"In Buenos Aires, another banker, Roberto Calvi, had Pope John Paul I on his mind as September 1978 drew to a close. In the preceding weeks he had discussed the problems posed by the new pope with his protectors, Licio Gelli and Umberto Ortolani, two men who could list among their many assets their complete control of Calvi, chairman of Banco Ambrosiano. Calvi had been beset with problems even before the election that placed Albino Luciani upon St. Peter's throne. The Bank of Italy had been secretly investigating Calvi's Milan bank since April. It was an investigation prompted by a mysterious poster campaign against Calvi that had erupted in late 1977. The posters had given details of some of Calvi's criminal activities and hinted at a worldwide range of criminal acts.

"Calvi was aware of exactly what progress the Bank of Italy was making with its investigation. His close friendship with Licio Gelli ensured a day-by-day account of it. He was equally aware of the papal investigation into the Vatican Bank. Like Marcinkus, he knew it was only a matter of time before the two independent investigations realized that to probe one of these financial empires was to probe both. He was doing everything within his considerable power to thwart the Bank of Italy and protect his financial empire, from which he was in the process of stealing over $1 billion.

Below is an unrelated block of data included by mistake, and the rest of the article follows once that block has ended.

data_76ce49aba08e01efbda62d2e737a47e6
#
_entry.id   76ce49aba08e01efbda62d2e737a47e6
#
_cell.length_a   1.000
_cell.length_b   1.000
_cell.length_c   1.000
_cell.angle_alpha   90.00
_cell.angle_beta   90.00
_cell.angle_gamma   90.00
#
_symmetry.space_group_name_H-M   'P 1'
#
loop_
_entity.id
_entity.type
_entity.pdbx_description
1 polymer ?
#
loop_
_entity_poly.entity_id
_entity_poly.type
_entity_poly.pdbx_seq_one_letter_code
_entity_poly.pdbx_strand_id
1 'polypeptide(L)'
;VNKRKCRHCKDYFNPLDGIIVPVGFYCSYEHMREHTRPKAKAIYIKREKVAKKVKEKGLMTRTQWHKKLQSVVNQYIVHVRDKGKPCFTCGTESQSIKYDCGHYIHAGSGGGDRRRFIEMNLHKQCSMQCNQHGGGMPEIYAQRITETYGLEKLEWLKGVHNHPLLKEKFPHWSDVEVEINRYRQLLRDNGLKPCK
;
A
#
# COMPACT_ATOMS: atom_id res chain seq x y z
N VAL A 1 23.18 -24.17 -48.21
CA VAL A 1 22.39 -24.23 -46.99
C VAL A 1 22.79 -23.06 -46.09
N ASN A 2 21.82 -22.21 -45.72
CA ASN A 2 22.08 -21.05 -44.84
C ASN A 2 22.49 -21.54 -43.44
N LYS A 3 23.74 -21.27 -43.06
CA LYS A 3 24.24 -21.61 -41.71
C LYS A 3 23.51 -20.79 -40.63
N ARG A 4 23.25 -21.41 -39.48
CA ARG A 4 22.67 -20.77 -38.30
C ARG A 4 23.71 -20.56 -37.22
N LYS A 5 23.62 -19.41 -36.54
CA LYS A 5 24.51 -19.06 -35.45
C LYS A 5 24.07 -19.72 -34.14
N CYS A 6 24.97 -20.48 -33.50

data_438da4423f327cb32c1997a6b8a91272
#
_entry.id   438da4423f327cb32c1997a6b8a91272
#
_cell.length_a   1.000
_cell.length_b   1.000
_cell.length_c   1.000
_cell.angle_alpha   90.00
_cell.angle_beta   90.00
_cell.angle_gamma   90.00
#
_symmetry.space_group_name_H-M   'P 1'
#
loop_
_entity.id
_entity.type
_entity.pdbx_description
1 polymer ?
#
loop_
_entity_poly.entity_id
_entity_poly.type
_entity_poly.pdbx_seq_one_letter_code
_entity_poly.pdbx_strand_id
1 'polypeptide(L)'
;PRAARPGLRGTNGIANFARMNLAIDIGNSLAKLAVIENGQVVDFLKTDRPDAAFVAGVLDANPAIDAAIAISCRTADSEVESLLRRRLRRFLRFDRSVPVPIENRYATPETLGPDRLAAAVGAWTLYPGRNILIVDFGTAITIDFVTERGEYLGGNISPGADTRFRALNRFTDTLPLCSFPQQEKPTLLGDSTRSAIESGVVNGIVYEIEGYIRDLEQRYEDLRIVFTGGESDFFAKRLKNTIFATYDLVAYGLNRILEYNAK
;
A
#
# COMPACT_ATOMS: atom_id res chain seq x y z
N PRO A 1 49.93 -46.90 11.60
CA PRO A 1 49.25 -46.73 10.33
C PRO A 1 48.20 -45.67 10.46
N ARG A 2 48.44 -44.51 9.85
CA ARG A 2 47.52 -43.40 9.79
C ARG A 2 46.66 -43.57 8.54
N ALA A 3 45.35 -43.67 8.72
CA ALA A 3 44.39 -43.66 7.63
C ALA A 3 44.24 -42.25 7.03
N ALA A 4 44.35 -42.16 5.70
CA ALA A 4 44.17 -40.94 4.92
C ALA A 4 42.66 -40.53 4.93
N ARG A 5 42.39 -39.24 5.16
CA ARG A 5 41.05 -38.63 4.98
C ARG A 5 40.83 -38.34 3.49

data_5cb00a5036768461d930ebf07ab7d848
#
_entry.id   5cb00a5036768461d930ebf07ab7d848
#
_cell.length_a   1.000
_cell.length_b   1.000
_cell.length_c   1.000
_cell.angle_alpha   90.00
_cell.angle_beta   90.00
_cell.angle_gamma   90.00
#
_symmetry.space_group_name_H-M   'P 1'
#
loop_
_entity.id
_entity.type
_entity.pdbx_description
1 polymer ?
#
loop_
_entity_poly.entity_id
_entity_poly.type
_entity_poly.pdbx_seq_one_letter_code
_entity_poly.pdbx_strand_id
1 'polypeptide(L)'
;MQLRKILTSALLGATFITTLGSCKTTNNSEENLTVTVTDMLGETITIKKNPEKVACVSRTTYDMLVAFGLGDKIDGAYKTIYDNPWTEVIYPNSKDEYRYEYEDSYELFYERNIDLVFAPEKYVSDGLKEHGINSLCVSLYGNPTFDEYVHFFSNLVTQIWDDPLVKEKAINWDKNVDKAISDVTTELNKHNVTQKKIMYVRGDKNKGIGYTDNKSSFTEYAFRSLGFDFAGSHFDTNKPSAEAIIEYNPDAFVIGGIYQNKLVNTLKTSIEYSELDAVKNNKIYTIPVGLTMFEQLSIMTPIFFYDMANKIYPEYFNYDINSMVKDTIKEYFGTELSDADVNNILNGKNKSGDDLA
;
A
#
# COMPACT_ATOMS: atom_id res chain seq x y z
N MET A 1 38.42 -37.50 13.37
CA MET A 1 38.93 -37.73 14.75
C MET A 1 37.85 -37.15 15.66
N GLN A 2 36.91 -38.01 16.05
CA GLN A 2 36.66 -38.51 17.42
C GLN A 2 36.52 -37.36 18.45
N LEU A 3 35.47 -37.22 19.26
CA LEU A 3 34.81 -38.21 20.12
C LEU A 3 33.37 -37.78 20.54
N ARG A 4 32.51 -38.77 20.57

"Careful analysis of Roberto Calvi's position in September 1978 makes it abundantly clear that if Pope Paul had been succeeded by an honest man, then Calvi faced total ruin, the collapse of his bank, and certain imprisonment. There is no doubt whatever that Albino Luciani was just such a man....

"In New York, Sicilian banker Michele Sindona had also been anxiously monitoring Pope John Paul's activities. For over three years Sindona had been fighting the Italian government's attempts to have him extradited. The Italian government wanted him brought to Milan to face charges involving fraudulent diversion of $225 million. Earlier that year, in May, it appeared that Sindona had finally lost the long battle. A federal judge had ruled that the extradition request should be granted.

"Sindona remained free on a $3 million bail while his lawyers prepared to play one last card. They demanded that the United States government prove that there was well-founded evidence to justify extradition. Sindona asserted that the charges brought against him by the Italian government were the work of Communist and other left-wing politicians. His lawyers also asserted that the Milan prosecutor had concealed evidence that would clear Sindona and that if their client were returned to Italy he would almost certainly be assassinated. The hearing was scheduled for November.